For health professionals: Measles

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What health professionals need to know about measles

Measles (also known as rubeola and red measles) is a highly infectious disease caused by the measles virus. It is characterized by fever and a maculopapular erythematous rash that begins on the face. It is spread through the respiratory route and can result in serious complications, such as:

  • blindness
  • encephalitis
  • severe respiratory infections, such as pneumonia

There is no specific treatment for measles. Measles affects all age groups and can be prevented by immunization. The National Advisory Committee on Immunization (NACI) recommends immunization against measles.

Agent of disease

Measles is caused by the measles virus, a member of the genus Morbillivirus of the family Paramyxoviridae.

Reservoir

Humans.

Spectrum of clinical illness

Symptoms of measles begin 7 to 18 days after infection and include:

  • prodromal fever
  • cough
  • coryza
  • conjunctivitis
  • Koplik spots (white spots on the inner lining of the mouth)

Measles is characterized by a generalized maculopapular rash, which usually appears about 14 days after infection. It lasts 4 to 7 days. It typically begins on the face, advances to the trunk of the body and then to the arms and legs.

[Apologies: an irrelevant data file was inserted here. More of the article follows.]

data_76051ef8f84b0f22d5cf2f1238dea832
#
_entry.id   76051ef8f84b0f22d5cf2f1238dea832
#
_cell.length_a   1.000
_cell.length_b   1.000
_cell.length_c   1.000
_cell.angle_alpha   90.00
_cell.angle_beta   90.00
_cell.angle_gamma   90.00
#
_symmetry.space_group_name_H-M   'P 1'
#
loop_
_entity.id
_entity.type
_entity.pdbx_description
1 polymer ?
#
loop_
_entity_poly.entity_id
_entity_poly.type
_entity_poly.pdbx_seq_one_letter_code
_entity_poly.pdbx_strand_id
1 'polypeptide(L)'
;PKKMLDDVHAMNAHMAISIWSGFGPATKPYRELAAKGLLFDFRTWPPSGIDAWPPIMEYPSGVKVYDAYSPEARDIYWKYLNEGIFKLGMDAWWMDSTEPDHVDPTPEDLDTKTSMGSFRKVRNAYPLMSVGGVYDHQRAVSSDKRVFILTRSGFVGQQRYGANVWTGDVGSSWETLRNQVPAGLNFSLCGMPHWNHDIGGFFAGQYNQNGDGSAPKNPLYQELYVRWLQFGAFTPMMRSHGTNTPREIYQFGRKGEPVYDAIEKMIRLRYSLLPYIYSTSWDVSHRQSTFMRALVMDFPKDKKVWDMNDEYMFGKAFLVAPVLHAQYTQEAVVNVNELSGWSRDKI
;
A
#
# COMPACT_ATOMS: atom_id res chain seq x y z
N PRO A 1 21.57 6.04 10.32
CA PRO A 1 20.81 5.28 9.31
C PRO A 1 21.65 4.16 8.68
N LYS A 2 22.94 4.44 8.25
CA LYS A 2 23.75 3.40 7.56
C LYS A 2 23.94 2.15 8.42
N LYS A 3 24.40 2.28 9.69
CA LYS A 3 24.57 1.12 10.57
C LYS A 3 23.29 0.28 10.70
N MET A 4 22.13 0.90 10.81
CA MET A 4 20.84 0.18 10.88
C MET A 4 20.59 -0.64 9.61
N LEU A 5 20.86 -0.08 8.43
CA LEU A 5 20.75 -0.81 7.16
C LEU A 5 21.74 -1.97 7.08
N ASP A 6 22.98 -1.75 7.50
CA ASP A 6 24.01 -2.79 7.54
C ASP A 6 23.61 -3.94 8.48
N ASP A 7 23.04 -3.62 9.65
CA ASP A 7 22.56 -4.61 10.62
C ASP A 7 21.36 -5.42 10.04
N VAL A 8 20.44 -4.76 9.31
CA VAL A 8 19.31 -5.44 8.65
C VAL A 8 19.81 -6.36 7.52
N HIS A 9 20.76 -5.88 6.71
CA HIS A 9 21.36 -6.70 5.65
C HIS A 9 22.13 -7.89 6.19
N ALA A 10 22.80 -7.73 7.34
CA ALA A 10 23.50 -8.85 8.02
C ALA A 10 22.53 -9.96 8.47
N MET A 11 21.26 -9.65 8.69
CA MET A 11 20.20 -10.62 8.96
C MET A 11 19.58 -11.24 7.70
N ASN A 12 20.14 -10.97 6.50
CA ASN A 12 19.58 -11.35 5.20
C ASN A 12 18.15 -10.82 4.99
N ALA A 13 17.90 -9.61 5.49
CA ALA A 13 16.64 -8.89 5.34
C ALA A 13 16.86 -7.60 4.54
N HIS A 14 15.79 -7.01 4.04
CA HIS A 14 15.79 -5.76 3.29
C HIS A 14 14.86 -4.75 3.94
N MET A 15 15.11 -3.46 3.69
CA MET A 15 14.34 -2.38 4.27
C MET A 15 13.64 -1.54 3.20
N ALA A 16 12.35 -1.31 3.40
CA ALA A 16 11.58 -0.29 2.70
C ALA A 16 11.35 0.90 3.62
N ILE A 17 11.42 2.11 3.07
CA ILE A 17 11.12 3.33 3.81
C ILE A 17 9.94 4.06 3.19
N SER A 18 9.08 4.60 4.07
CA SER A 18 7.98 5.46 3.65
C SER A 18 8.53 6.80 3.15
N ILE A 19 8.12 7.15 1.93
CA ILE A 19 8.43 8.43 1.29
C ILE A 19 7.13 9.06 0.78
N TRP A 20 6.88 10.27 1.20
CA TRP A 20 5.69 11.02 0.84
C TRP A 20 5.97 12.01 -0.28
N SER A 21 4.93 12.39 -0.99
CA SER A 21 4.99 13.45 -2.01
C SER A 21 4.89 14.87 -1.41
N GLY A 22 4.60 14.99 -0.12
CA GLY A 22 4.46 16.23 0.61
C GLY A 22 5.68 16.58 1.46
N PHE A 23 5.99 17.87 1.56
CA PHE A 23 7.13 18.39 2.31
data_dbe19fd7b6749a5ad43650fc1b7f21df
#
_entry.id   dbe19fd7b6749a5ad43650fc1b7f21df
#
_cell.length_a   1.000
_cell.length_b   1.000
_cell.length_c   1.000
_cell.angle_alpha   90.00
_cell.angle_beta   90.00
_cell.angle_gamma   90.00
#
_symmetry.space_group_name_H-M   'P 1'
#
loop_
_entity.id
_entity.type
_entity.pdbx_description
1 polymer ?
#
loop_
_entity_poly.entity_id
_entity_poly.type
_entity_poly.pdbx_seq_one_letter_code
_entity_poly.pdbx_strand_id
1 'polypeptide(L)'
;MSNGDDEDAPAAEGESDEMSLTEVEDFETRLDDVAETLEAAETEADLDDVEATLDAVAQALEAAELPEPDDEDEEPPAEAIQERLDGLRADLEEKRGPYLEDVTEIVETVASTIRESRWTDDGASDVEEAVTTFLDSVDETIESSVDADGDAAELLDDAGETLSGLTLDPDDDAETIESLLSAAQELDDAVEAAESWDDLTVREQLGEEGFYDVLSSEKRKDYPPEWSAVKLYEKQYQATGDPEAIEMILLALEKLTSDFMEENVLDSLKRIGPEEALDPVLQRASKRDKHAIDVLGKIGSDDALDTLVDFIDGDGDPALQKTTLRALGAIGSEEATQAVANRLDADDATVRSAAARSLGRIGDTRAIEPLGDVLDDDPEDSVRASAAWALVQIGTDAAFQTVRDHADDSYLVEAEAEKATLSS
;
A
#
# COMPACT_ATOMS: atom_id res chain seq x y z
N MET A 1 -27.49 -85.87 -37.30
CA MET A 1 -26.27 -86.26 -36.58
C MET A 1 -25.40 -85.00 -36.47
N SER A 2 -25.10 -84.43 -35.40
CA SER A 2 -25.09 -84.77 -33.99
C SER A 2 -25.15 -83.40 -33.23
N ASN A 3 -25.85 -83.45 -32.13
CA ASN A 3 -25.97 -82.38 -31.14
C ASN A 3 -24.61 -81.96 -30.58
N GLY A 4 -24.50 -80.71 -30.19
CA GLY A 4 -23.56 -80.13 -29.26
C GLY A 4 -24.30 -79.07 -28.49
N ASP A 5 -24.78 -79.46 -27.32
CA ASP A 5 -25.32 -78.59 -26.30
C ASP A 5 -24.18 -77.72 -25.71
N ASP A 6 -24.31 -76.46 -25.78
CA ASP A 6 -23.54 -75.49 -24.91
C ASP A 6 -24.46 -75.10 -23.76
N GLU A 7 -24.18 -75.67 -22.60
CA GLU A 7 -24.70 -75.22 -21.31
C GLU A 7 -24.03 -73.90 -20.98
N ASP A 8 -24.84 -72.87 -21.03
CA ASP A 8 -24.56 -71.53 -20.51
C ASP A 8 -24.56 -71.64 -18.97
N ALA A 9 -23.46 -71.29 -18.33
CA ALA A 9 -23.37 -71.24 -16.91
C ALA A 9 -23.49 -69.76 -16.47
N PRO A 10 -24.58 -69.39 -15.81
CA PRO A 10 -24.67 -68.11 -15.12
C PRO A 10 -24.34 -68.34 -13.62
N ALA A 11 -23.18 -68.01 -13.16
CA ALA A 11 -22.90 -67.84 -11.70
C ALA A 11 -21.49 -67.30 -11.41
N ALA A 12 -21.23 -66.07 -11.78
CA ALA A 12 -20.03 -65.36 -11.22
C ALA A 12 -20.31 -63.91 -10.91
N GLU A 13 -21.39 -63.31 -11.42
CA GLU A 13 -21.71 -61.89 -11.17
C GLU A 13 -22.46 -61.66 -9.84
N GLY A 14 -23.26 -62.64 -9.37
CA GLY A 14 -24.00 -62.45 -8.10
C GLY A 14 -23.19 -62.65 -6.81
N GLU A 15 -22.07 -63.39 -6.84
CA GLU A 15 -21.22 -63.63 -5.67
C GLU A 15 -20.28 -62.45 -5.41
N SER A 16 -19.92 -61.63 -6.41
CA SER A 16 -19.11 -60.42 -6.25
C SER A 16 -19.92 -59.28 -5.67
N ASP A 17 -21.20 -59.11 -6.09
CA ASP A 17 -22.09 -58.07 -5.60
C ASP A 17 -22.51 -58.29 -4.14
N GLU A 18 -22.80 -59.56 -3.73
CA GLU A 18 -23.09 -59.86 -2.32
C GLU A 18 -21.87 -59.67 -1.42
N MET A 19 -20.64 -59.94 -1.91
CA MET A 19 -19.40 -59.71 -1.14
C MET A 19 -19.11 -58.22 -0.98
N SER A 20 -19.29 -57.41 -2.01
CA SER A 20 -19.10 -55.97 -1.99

Complications such as otitis media and pneumonia occur in about 6% to 7% of reported cases. These complications occur even more commonly in:

  • those who are poorly nourished
  • those who are chronically ill
  • infants less than 1 year of age

Measles encephalitis occurs in approximately 1 of every 1,000 reported cases, and may result in permanent brain damage. Measles infection can cause subacute sclerosing panencephalitis, a rare but fatal disease of the central nervous system. In developed countries, death is estimated to occur in 2 to 3 of every 1,000 cases of measles.

Measles during pregnancy results in a higher risk of:

  • premature labour
  • spontaneous abortion
  • low birth weight

Measles in an immunocompromised person may cause severe symptoms and may have a prolonged course.

Photos of clinical manifestations of measles

Source: Government of Canada.

Typical red blotchy appearance of measles rash at its peak. The early signs of measles consist of:

  • a runny nose with fever
  • red and puffy eyes (indicating inflammation of the conjunctiva)
  • cough
  • malaise

The rash appears fine, flat or slightly raised (macular or maculopapular). It becomes confluent as it progresses, giving it this red, blotchy appearance at its peak. In mild cases, the rash tends not to be confluent. However, in severe cases, the rash is more confluent and the skin may be completely covered.